The Leading Edge 18 September 2014In the months since they launched their abortion policy, the NZ Green Party have been adamant in their public assertions that their new policy will not legalise abortion-up-to-birth for persons with disabilities – but new developments now cast serious doubts on the validity of those claims.The original wording of the policy when it was launched was (emphasis added):“…the Green Party will… allow terminations after 20 weeks gestation only when the woman would otherwise face serious permanent injury to her health, or in the case of severe fetal abnormalities (as is current practice).”Anyone with even just a basic awareness of these issues was immediately able to see the major problem with this part of the policy – the term ‘severe fetal abnormalities’ is a highly subjective term that is often used to describe various disabilities, meaning that the policy would result in abortion-up-to-birh for persons with disabilities as long as they were described as ‘fetal abnormalities’.One of the Green Party architects of their abortion bill immediately tried to reassure the public that what they really meant was “unsurvivable conditions” which are “incompatible with life.”But despite this reassurance that there was nothing wrong, the wording of the policy was speedily changed (a clear indication that, regardless of their public claims, the Greens knew full well that their policy would result in abortion-up-to-birth on the grounds of disability).That statement in the policy was subsequently changed to:“… the Green Party will… Allow terminations after 20 weeks only according to current practice.”(What is immediately obvious about this statement is the complete lack of the terms ‘severe lethal anomalies’, or ‘unsurvivable conditions incompatible with life’ – despite the fact that the Greens publicly claimed that this was what the intention of that section of the policy was supposed to be.)As mentioned yesterday, the new wording still doesn’t actually resolve this issue.But things have just got even murkier, because yesterday I was alerted to an official statement from Green MP Jan Logie, that was published on the Green Party website on Saturday 9 August, in which she states the following (emphasis added):“The Green Party’s policy would allow terminations after 20 weeks gestation only when the woman would otherwise face serious permanent injury to her health or in the case of severe fetal abnormalities“This statement was issued exactly two months after the Green Party abortion policy was announced, and more than a month after it was supposedly changed, yet it contains the exact same wording (about fetal abnormalities) from the original version of the policy that other Green spokespeople have been claiming is no longer Green Party policy.This indicates that the Greens haven’t actually changed their stance at all, and are still actively trying to usher in a policy that will legalise abortion-up-to-birth for persons with disabilities.http://theleadingedgeblog.com/new-developments-indicate-definite-green-support-for-abortion-up-to-birth-for-disabilities/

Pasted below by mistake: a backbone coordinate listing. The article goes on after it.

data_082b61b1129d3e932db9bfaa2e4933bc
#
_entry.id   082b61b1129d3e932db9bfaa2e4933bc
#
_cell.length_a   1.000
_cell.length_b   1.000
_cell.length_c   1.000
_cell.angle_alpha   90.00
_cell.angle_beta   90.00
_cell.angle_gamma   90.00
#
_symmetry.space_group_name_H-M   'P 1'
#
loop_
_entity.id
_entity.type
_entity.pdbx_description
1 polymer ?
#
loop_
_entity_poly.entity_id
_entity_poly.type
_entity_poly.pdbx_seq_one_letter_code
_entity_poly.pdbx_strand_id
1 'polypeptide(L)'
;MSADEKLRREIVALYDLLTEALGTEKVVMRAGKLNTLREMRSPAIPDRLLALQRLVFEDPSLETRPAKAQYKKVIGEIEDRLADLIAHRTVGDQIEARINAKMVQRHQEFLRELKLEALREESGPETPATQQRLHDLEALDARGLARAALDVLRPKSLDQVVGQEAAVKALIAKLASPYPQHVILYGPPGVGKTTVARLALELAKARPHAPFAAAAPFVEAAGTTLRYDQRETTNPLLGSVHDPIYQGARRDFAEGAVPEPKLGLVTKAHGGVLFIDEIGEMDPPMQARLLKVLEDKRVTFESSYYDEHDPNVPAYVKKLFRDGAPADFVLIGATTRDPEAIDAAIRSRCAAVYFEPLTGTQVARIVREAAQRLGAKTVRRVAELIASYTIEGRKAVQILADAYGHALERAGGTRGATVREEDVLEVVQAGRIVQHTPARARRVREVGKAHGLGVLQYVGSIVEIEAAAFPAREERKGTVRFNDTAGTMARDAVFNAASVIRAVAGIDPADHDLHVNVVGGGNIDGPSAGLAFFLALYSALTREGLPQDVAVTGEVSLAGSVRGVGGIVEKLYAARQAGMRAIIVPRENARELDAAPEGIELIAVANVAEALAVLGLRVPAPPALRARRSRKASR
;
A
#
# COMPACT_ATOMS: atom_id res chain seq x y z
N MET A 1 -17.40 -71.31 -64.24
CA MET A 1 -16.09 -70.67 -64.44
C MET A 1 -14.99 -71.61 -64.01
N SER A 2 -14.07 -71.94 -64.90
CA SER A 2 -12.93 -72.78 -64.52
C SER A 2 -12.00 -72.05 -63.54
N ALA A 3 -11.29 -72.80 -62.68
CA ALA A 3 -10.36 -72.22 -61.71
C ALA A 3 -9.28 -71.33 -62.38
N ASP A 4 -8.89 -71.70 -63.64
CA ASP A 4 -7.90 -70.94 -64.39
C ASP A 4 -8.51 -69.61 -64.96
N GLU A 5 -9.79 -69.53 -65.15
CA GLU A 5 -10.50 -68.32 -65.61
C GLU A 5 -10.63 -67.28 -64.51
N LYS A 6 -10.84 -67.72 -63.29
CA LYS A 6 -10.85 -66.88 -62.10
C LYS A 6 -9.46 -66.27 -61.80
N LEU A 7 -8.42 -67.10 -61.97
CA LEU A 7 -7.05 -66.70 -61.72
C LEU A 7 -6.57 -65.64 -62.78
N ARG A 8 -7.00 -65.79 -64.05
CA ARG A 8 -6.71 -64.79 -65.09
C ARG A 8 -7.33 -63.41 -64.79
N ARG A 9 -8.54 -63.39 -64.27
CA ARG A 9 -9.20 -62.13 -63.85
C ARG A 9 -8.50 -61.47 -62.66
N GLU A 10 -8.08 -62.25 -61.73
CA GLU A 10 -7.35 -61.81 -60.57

Indianapolis, In. — The Indiana Office of Community and Rural Affairs is accepting letters of intent for the Stellar Communities Program. Beginning in January 2018, the program evolved into to a regional partnership design which emphasizes collaboration in planning efforts between neighboring towns, cities and counties.“I want to encourage all communities and counties to apply and especially those with past Stellar Designees and Finalists,” said Jodi Golden, Executive Director of OCRA. “We received positive feedback from the 2018 finalists that the regional approach allowed for more collaborative possibilities and growth opportunities and we’re excited to continue that in 2019.”Overseen by Lt. Governor Suzanne Crouch, the Stellar Communities Program is a multi-year, multi-million dollar investment initiative led by OCRA. This program works with communities in developing regional development plans, promoting local and regional partnerships and increasing economic development.The letter of intent submission process is completed through an online grant management system. All regions must submit the required documentation in order to be considered. Letters of Intent are due by April 5, 2019 at 4:00 p.m. ET. A demonstration video is available to help familiarize applicants with the program.Eligible participants include local units of government that are a county, city or an incorporated town that participate in the Indiana Community Development Block Grant program. Those that are considered a U.S. Department of Housing and Urban Development recognized entitlement community are not eligible.This collaborative effort brings together mentorships and partnerships to advance comprehensive solutions to regional and local challenges throughout rural Indiana. All participating communities must commit at least four years to the project.Golden said to reach out to the agency to help provide assistance with the program.The Stellar Communities Program dedicated program manager, Michael Sinnet, is also available for consultation and assistance. An informational video on the overall program will be available on Jan. 30. Click here for more information.